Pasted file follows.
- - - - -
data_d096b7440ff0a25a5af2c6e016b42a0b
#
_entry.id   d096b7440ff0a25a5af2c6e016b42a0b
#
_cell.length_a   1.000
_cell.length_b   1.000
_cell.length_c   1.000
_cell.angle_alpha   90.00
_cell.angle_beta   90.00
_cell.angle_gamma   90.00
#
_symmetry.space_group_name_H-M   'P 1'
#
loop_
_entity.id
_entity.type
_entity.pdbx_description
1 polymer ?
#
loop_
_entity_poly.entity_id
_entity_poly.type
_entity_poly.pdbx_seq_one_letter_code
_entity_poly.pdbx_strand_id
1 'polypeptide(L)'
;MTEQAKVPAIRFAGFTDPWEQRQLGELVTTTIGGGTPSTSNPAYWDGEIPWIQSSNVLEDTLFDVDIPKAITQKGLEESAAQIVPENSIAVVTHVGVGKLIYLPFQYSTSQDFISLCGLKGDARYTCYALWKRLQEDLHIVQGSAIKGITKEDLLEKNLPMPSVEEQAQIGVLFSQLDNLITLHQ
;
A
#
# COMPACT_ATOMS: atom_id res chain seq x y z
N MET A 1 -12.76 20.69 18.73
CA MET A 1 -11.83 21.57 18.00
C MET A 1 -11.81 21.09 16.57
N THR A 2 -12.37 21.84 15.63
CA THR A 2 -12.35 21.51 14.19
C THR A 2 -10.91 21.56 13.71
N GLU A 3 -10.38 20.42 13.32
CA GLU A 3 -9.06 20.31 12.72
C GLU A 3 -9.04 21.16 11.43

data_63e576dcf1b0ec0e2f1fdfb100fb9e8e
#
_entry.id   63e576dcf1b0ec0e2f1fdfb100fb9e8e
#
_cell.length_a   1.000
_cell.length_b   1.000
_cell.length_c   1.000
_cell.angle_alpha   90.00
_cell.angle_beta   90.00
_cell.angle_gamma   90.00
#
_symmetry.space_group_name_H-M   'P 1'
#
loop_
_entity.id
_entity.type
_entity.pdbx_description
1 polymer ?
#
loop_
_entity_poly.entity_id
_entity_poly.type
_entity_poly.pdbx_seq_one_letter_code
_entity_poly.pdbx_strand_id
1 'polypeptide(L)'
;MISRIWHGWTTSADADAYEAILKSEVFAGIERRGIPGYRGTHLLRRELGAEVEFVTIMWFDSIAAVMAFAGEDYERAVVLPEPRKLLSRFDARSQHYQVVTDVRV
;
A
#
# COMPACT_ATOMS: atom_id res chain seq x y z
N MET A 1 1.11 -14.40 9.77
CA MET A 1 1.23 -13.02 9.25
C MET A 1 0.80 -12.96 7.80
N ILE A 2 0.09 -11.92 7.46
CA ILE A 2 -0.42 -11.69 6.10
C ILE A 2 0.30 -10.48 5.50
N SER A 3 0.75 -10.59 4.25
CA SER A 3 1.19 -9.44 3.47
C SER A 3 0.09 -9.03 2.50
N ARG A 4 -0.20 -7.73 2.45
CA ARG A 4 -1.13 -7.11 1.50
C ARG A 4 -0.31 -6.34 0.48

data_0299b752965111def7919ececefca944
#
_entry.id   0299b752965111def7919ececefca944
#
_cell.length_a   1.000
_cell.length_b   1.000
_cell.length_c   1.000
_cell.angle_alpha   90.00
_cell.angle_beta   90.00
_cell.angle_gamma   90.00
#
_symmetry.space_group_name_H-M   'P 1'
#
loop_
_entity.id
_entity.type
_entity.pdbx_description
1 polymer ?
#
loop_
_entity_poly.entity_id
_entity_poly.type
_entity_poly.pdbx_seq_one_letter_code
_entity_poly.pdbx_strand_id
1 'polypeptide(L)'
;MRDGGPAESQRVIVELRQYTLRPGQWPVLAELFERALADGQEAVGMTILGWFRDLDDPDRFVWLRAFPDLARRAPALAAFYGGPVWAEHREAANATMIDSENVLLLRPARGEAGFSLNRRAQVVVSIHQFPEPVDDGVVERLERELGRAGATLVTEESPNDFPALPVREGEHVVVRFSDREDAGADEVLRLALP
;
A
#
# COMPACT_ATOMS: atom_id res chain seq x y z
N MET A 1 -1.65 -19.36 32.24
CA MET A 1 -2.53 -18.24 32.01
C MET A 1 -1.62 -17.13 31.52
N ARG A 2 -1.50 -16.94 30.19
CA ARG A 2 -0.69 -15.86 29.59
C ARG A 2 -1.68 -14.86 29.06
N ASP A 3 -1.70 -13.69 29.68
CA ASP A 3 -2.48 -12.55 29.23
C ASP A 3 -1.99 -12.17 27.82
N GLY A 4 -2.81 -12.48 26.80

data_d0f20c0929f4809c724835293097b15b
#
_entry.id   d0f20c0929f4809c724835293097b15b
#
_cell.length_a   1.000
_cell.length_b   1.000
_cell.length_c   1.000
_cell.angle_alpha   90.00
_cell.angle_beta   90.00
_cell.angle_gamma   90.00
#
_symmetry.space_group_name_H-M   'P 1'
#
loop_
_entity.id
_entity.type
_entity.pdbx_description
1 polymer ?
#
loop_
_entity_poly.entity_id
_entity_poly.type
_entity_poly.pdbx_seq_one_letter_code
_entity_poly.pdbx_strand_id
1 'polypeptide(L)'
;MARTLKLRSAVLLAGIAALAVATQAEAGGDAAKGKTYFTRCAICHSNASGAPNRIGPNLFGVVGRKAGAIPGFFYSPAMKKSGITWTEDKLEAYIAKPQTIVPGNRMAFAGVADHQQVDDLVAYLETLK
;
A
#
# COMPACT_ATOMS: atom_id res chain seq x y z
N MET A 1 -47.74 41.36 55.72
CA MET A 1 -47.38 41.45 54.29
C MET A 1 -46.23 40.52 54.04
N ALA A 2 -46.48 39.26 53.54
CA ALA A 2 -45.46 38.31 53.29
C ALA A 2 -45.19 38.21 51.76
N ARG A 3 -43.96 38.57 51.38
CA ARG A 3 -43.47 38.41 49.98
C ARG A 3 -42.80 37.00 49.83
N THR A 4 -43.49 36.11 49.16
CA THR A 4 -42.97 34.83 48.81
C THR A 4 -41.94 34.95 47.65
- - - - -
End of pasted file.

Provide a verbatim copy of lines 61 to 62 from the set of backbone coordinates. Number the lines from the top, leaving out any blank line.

_entity_poly.type
_entity_poly.pdbx_seq_one_letter_code